BUDAPEST (Reuters) - Hungarian writer Laszlo Krasznahorkai has won the Man Booker International Prize for what the judges said were “magnificent works of deep imagination and complex passions, in which the human comedy verges painfully onto transcendence”.
Krasznahorkai, 61, won the prestigious 60,000-pound ($90,000) prize for works that include “The Melancholy of Resistance”, “Seiobo There Below” and “Satantango” and was chosen from among ten contenders.
“Laszlo Krasznahorkai is a visionary writer of extraordinary intensity and vocal range,” writer and academic Marina Warner, who chaired the panel, said as she announced the winner at an award ceremony in London on Tuesday.
He creates scenes that are “terrifying, strange, appallingly comic, and often shatteringly beautiful”, she said, noting that Krasznahorkai was “superbly served” by his translators, George Szirtes and Ottilie Mulzet.
Krasznahorkai gained recognition in 1985 when he published “Satantango”, which he later adapted for a 1994 film with Hungarian filmmaker Bela Tarr, an seven-hour-plus epic about the decline of communism in Eastern Europe shot in black and white.
“I seriously reckon that there is a very advanced sphere of literature, high literature so to speak, that serves as a force against decay,” Krasznahorkai told Hungarian daily newspaper Nepszabadsag in a May 13 interview.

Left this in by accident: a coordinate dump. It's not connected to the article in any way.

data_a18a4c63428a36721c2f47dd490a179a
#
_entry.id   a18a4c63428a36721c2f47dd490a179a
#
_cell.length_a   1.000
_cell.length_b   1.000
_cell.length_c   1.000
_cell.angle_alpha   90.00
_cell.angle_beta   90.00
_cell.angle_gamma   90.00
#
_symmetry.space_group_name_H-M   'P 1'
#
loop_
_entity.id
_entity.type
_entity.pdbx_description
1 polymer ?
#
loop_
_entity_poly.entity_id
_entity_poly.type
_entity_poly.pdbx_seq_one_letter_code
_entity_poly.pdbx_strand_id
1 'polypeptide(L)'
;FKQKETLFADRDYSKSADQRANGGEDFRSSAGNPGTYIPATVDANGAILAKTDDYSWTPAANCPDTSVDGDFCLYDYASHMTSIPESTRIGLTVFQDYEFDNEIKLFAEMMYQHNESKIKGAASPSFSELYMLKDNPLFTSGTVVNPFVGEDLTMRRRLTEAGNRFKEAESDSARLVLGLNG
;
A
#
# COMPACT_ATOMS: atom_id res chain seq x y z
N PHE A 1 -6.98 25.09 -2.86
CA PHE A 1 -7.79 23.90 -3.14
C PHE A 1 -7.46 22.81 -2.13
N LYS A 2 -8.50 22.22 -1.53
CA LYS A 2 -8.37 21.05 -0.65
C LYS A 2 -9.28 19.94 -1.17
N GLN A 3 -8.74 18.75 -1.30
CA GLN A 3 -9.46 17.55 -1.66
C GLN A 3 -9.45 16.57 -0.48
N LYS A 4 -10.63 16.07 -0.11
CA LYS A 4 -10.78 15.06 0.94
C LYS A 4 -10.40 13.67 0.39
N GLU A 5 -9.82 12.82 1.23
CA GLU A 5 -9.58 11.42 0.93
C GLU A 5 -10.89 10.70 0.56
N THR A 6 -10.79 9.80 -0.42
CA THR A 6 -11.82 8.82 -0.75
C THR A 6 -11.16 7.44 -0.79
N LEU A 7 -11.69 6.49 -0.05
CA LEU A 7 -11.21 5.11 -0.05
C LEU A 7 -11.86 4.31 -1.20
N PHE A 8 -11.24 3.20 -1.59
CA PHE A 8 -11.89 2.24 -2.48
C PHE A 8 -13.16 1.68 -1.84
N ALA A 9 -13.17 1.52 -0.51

The Man Booker International Prize has previously been awarded to Ismail Kadaré in 2005, Chinua Achebe in 2007, Alice Munro in 2009, Philip Roth in 2011, and Lydia Davis in 2013.
Irish novelist Colm Tóibín said in 2010, “For him, the sentence is an act of pure performance – a tense high-wire act, a piece of grave and ambitious vaudeville performed with energy both comic and ironic.”
“Prose for him is a complex vehicle moving through a world both real and surreal with considerable precision and sharpness,” he said, according to Krasznahorkai’s website.
In 1993, Krasznahorkai received the German Bestenliste Prize for the best literary work of the year for “The Melancholy of Resistance” and is also the recipient of Hungary’s highest literary award - the Kossuth Prize.
Editing by Louise Ireland